There is a simple way to randomly sample points from an ellipse, but it is not uniform.

Assume your ellipse is parameterized by

with *t* running from 0 to 2π. The naive approach would be to take uniform samples from *t* and stick them into the equations above.

Rather than looking at random sampling, this post will look at even sampling because it’s easier to tell visually whether even samples are correct. Random samples could be biased in a way that isn’t easy to see. We’ll use an ellipse with *a*= 10 and *b* = 3 because it’s easier to see the unevenness of the naive approach when the ellipse is more eccentric.

Let’s choose our *t* values by dividing the interval from 0 to 2π into 64 intervals. Here’s what we get when we push this up onto the ellipse.

The spacing of the dots is not uniform, not on the scale of arc length. The spacing of the dots *is* uniform, but on the scale of our parameter *t* rather than on the geometrically relevant scale.

So how *do* you create evenly spaced dots on an ellipse? You unroll the ellipse into a line segment, sample from that segment, then roll the ellipse back up.

The previous post showed that the perimeter of an ellipse equals 4 *E*(1 – *b*²/*a*²) where *E* is the elliptic integral of the second kind. This tells us how long a segment we’ll get when we cut our ellipse and flatten it out to a segment. We take evenly spaced samples from the segment, then invert the arc length to project the points onto the ellipse.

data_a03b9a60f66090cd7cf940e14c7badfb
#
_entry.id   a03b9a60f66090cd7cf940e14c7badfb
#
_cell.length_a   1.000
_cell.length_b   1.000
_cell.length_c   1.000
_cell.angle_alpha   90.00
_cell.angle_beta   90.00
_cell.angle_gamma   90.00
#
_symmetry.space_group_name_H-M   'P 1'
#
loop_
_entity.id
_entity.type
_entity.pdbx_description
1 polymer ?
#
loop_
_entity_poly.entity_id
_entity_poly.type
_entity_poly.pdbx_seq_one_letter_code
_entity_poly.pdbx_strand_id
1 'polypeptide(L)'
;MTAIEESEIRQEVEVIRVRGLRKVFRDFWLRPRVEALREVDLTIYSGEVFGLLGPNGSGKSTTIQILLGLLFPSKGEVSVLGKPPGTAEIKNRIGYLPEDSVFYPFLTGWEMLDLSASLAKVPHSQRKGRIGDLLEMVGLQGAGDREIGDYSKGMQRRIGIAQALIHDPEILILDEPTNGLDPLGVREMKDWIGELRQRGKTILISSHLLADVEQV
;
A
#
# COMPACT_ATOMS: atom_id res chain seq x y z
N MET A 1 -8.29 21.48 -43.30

If we redo our example with the procedure described above we get the following.

Here’s how the dots in the plot above were computed. Describe the position of a point on the ellipse by the length of the arc from (0, *a*) to the point. Then you can find the corresponding parameter *t* with the following code.

from scipy.special import ellipe, ellipeinc from numpy import pi, sin, cos from scipy.optimize import newton def E_inverse(z, m): em = ellipe(m) t = (z/em)*(pi/2) f = lambda y: ellipeinc(y, m) - z r = newton(f, t) return r def t_from_length(length, a, b): m = 1 - (b/a)**2 T = 0.5*pi - E_inverse(ellipe(m) - length/a, m) return T

The same procedure applies to random samples. First randomly sample an interval as long as the perimeter of the ellipse to get a set of arc lengths. Then use `t_from_length`

to get the values of *t* to stick into the parameterization of the ellipse.

I imagine there are more efficient ways to generate uniform samples from an ellipse, but this works. If this were the bottleneck in some application I’d try out other approaches.